When two different BBC platforms promoted filmed reports by the BBC’s Middle East editor last week on the topic of Ahed Tamimi and her upcoming trial, many called out the bias and manipulation evident in Jeremy Bowen’s reports and in particular the fact that, while concealing from audiences the fact that the charges against Tamimi include incitement, he disingenuously promoted the false notion that she has been charged with terrorism offences because of a “slap”.
Jeremy Bowen is of course well-known for being impervious to any criticism – which he takes very grudgingly – and so it did not come as much of a surprise to see that, despite the flaws in his report having been called out, five days later an audio version that is very similar to the filmed reports was aired on the BBC World Service radio programme ‘Newshour‘.
Presenter Razia Iqbal began (from 45:06 here) by promoting Bowen’s ‘terrorism’ red herring once again. [emphasis in italics in the original, emphasis in bold added]
Iqbal: “Now, is a slap an act of terrorism? A 16 year-old Palestinian girl, Ahed Tamimi, is soon to go on trial in an Israeli military court after she tried to eject two Israeli combat soldiers from her family’s property during a demonstration last month. She slapped one of the men when he wouldn’t go. Her mother, Nariman, videoed what happened. When that went viral, amid a storm of anger in Israel at what Ahed Tamimi had done, soldiers raided their home and took mother and daughter to jail.”
In fact Nariman Tamimi was arrested later and not at her home. Iqbal continued:
Iqbal: “Now they’ve both been charged with offences that usually carry stiff custodial sentences. Our Middle East editor Jeremy Bowen reports now from the Tamimis’ home village Nabi Saleh in the Israeli-occupied West Bank.”
Bowen: “I’m on a hill in Nabi Saleh, a Palestinian village on the occupied West Bank about 45 minutes north of Jerusalem. From this hill I can see a microcosm of the conflict: neighbouring Palestinian village where clouds of tear gas arising from a minor clash. Then, across the valley, an Israeli military base and a Jewish settlement – illegal under international law.”
Bowen refrained from informing his listeners that alternative interpretations of ‘international law’ exist. Predictably, his “microcosm of the conflict” does not include Palestinian refusal to accept the existence of Israel as a Jewish state or Palestinian terrorism – even though three members of one family were murdered just last summer in that same “Jewish settlement” seen from his vantage point. He went on:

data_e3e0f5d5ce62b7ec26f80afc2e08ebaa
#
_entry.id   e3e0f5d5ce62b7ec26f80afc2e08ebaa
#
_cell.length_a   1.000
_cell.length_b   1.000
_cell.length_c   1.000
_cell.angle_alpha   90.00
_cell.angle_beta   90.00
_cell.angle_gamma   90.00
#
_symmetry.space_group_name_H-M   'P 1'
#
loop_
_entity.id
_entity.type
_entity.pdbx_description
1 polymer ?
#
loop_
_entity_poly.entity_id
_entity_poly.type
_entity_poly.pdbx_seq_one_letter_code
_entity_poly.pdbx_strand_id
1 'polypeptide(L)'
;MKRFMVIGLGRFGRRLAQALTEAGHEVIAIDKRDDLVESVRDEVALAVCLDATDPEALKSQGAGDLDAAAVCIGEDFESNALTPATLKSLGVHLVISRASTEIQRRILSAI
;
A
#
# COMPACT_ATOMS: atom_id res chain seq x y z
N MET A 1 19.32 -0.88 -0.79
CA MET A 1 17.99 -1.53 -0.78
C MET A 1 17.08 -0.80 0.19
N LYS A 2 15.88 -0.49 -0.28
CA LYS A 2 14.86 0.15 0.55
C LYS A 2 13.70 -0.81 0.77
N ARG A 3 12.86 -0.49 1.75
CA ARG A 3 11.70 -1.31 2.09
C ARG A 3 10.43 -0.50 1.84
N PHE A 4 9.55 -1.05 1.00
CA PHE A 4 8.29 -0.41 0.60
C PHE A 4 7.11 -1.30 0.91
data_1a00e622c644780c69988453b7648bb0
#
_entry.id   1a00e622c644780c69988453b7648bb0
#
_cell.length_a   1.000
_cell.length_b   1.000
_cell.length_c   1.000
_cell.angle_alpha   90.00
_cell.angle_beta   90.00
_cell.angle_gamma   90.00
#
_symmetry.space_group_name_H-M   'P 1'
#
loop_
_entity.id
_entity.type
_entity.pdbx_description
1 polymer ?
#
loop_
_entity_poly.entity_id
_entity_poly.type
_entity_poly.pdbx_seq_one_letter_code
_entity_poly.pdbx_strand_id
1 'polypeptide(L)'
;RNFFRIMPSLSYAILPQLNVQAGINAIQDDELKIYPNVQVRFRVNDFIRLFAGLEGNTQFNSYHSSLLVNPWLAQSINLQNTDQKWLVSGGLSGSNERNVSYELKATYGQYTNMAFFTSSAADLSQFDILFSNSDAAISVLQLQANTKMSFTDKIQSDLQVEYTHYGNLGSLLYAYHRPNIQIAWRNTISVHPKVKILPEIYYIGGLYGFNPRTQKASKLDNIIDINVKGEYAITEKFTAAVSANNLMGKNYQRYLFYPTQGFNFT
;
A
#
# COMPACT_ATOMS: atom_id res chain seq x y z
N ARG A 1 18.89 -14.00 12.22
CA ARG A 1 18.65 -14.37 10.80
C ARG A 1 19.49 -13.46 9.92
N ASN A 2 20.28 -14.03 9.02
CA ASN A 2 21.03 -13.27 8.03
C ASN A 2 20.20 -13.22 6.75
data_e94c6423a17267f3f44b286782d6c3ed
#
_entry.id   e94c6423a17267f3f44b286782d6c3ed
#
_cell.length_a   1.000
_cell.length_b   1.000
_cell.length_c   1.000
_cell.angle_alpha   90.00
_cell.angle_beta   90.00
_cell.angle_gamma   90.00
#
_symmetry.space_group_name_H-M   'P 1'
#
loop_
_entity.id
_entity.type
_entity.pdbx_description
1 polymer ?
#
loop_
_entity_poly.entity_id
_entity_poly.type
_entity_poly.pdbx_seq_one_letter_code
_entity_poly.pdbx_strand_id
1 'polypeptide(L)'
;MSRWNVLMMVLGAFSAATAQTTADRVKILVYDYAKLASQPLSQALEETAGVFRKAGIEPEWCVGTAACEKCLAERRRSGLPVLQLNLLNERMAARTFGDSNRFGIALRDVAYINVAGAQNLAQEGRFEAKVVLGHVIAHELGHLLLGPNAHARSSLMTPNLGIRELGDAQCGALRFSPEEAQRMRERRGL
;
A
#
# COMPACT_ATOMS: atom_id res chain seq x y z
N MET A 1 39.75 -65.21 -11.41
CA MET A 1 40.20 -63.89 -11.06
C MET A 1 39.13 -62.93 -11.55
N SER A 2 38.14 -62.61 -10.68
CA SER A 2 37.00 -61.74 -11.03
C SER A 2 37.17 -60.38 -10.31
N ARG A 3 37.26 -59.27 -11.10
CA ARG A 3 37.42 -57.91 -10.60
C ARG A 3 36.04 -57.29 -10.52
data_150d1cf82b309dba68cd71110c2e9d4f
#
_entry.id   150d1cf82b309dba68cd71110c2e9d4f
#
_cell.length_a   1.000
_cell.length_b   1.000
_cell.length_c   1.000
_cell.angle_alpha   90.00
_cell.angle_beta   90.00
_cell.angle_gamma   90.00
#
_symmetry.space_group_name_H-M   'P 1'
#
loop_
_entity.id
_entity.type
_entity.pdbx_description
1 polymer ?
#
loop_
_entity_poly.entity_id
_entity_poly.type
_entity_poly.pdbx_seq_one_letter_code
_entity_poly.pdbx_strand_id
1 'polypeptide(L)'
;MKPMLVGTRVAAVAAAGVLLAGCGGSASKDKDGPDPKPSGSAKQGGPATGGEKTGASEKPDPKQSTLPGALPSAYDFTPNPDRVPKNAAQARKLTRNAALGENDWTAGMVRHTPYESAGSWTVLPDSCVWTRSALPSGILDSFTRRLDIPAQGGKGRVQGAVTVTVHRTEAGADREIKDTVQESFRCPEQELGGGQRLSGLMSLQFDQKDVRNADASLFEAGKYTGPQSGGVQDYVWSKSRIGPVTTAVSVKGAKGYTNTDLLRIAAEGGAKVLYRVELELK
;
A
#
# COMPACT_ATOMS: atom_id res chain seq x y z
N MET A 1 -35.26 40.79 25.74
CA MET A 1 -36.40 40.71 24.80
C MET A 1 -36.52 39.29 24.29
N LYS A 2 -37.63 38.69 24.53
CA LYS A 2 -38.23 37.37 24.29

Bowen: “And behind me is the home of Ahed Tamimi who’s become a symbol of the conflict for both sides. Her mother Nariman filmed her slapping the Israeli soldier and Ahed’s father Bassem – a leading Palestinian activist here – is contemplating the fact that his wife and daughter are facing charges that carry years of jail time.”
Tamimi: “It’s hard for me as a father, as a husband, that my wife, my daughter, in the hands of my enemy. I am scared, worried, proud. It’s like knives in my heart, in my body. Err…”
Bowen: “You know a lot of Israelis have said in any country if you attack a soldier you face the consequences, you’re gonna end up in jail. They’re saying that she shouldn’t have done this.”
Tamimi: “What should she done under the occupation? To give them a rose and welcoming them? I think our responsibility included to resist. She should do what she done. The worst issue that the occupation is continue and she will go out of jail to continue the struggle and maybe she will [be] killed.”
Bowen: “This village Nabi Saleh is steeped in protest against the occupation. They have regular demonstrations here which often end up in stone-throwing, tear gas, rubber bullets, live ammo too. Everybody in the village has been affected by the occupation.”